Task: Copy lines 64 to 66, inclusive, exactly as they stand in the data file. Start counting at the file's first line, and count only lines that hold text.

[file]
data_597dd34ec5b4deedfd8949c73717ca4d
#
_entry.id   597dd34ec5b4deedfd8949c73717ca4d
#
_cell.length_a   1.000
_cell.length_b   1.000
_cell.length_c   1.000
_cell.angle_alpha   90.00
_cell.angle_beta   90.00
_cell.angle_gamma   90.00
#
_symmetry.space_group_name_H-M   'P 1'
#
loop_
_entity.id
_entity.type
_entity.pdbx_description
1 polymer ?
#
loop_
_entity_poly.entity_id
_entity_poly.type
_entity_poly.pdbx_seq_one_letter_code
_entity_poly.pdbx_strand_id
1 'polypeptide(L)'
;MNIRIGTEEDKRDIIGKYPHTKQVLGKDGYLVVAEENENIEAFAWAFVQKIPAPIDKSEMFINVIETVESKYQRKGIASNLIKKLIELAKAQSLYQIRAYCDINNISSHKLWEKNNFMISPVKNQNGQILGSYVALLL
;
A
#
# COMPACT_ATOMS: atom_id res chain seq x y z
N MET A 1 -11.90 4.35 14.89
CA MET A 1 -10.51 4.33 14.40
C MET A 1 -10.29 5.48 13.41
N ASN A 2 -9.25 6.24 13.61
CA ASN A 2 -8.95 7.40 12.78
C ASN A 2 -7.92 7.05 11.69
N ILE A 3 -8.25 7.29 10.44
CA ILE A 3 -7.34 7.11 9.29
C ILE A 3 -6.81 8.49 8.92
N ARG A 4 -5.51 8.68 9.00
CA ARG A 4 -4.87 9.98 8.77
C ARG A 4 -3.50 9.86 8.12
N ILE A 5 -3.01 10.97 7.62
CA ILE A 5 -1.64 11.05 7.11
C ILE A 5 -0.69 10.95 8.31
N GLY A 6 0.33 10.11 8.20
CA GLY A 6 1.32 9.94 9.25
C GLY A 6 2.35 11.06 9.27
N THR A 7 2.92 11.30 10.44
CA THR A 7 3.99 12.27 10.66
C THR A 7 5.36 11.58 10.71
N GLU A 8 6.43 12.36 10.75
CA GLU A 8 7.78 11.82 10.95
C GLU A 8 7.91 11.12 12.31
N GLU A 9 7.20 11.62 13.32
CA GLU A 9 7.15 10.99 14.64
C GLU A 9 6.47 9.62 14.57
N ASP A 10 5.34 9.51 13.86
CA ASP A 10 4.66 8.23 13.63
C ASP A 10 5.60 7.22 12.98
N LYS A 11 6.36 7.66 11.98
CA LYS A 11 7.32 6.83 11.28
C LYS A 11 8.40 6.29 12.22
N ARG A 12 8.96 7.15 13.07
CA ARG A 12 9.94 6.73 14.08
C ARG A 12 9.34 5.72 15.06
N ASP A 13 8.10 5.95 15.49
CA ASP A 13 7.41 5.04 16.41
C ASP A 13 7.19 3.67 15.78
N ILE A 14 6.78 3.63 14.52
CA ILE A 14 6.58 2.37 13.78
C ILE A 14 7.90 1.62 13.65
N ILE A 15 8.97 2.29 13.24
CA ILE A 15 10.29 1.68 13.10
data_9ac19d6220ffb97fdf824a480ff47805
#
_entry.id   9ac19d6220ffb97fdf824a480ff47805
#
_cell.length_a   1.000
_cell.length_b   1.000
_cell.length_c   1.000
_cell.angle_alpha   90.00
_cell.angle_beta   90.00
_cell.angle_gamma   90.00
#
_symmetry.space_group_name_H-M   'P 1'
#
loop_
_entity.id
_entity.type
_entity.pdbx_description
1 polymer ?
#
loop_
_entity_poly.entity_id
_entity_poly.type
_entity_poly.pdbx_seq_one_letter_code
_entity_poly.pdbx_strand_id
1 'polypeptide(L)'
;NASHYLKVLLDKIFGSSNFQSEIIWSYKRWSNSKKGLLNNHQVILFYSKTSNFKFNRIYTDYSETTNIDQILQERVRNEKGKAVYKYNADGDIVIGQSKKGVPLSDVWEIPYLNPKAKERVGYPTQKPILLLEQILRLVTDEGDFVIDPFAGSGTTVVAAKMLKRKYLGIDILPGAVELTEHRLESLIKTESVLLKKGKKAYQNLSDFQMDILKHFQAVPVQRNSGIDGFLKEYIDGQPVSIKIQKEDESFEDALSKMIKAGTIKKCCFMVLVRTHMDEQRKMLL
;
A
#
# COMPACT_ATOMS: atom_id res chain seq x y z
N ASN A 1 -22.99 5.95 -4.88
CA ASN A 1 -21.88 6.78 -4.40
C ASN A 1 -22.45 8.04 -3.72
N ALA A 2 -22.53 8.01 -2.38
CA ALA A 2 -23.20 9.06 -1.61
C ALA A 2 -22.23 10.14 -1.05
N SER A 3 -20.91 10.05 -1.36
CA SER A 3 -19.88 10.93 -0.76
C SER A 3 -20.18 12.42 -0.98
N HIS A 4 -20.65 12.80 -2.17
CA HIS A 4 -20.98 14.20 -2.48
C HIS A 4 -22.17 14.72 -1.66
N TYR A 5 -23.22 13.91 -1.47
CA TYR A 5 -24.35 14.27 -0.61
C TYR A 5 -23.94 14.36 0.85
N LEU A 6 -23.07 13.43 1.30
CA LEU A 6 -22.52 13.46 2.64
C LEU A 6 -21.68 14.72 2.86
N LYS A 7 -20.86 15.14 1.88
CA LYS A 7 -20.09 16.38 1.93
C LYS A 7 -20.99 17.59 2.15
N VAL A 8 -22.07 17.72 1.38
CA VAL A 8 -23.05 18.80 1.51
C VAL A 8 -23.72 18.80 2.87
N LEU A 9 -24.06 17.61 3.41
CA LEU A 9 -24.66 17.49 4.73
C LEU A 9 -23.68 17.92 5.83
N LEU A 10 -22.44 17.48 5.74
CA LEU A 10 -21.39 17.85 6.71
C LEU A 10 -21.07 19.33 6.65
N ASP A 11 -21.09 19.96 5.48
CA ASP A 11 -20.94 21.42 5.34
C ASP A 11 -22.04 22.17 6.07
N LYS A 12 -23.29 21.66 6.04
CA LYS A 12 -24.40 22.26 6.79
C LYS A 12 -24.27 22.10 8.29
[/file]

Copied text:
N ARG A 12 8.96 7.15 13.07
CA ARG A 12 9.94 6.73 14.08
C ARG A 12 9.34 5.72 15.06